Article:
Not since Eden Hazard in 2012 have Chelsea made a signing as ground-breaking as this. The club are getting a player coveted by every big club on the planet, a player who has been dubbed the best player in Bayer Leverkusen history and a hybrid of Mesut Özil and Michael Ballack.
Some of these tags are hyperbolic and do not hold much credence. However, Havertz is unquestionably among the best talents in the world and arguably the most versatile.
This article will look at his positives, negatives, tactical fit and expectations going into the season.
Kai Havertz has been around seemingly forever, completing his fourth full season at his hometown club recently. Over the seasons, he has evolved as a player and has gradually gone from a talented youngster to one of the best players in the country.
Many would have likely first heard about Havertz when he was forced to miss crucial games due to his high school exams in 2017. If nothing else, the fact a 17-year-old was entrusted with the responsibility of starting big games is a sign of the high esteem in which he was held.
His first real step towards superstardom came in the 2018-19 season where he bagged 17 goals in league play, leading Leverkusen to a top 4 finish. While 2019-20 was not as spectacular, a return of 12 goals and 6 assists is still highly respectable.
His progression over the years, his characteristics and how his traits fit the current Chelsea outfit will be explored in the upcoming sections.
His underlying metrics and actual output have seen gradual improvements over the years. The growth in some of them has not been linear or consistent but that only serves to underline the complexities of player development. Some players have to regress in order to progress, as paradoxical as that sounds.
Havertz finished 2019-20 with 0.64 non-penalty xG + xA per 90 in the league, a thoroughly impressive tally. His xG over-performance suggests that he is an above-average finisher too, a trait that will no doubt appeal to decision-makers at the club considering the team’s profligacy.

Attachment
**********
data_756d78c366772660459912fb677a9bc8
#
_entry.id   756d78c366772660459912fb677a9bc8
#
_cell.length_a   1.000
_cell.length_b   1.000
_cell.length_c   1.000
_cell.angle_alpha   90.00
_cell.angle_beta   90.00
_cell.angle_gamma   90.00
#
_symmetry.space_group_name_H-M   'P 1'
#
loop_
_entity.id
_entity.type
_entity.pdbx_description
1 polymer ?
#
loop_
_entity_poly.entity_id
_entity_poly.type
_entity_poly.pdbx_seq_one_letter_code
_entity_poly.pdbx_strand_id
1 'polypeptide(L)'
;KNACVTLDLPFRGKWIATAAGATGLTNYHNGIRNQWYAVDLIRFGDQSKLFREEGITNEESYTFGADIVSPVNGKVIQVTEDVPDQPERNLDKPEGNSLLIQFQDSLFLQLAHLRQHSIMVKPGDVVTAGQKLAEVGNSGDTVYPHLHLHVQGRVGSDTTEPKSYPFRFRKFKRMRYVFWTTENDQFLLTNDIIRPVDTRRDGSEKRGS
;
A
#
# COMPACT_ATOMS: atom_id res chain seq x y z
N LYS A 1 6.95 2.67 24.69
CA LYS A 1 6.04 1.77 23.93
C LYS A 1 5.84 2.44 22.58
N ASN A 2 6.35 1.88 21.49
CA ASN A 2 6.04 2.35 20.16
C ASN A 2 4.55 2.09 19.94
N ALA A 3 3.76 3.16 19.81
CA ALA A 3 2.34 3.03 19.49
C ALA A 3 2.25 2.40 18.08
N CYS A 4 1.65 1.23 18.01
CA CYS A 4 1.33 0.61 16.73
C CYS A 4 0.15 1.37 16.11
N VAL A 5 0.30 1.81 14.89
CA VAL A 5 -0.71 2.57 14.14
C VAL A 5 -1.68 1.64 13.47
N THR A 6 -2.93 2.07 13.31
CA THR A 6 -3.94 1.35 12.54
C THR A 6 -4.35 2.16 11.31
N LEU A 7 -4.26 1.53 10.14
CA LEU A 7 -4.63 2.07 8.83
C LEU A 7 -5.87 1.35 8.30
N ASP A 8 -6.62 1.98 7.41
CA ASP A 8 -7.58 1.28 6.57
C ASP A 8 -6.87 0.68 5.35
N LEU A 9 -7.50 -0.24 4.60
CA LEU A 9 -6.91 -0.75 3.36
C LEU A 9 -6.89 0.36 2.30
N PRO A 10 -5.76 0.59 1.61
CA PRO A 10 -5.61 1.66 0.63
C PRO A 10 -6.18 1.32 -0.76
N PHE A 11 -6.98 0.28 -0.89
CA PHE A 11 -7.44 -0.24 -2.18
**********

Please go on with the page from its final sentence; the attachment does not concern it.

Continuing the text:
An xA-per-90 of 0.3 (via understat) is a terrific figure in isolation and puts him is esteemed company among the likes of Philippe Coutinho (0.27), Trent Alexander-Arnold (0.32), Bernardo Silva (0.28) and Papu Gomez (0.32). However, this is not to say he is an elite level creator (yet), a topic that will be touched upon later.
His progression over the years in terms of simple metrics such as shots and dribbles has been just as encouraging. The increase in attacking output can partly be attributed to the fact he has been deployed in more attacking positions in recent seasons and partly to his own growth as a player.
As he has evolved as a player, he has found himself becoming more active inside the penalty box and actively impacting the game from closer to goal. Interestingly, while he focused primarily on goalscoring in 2018-19, his focus in 2019-20 appeared to be chance creation.
Havertz’s ability to score from different regions is worth highlighting. Unlike some players who limit themselves to certain locations, Havertz has shown the capacity to finish from different locations and with different body parts.
This appears to be a consistent theme among attacking players targeted by Chelsea, with Havertz, Werner and Pulisic all possessing this trait.
Do note the number of goals he has scored from just outside the six-yard box. Lampard has repeatedly stated his to see wingers and midfielders to attack the goal wherever possible and score from close range. Havertz’s propensity to pop up close to goal and capitalize on seemingly innocuous situations would have been a major attraction.
This degree of finishing is a repeatable skill that can be expected to carry over from Bundesliga to the Premier League.
Another point of interest is Havertz’s shot selection. He does not prefer to take shots from long range and instead prefers taking shots from dangerous locations inside the box. This reflects well on his decision-making considering the fact many midfielders, especially young ones, are trigger-happy from distance.
However, he can improve the number of shots he takes. His tally of roughly 2.6 shots per 90 in 2018-19 is what he should be aiming towards this season, before transitioning into the 3 range in the future. Who better than the best
goalscoring midfielder in history to mentor…
Read More: Kai Havertz in-depth scouting report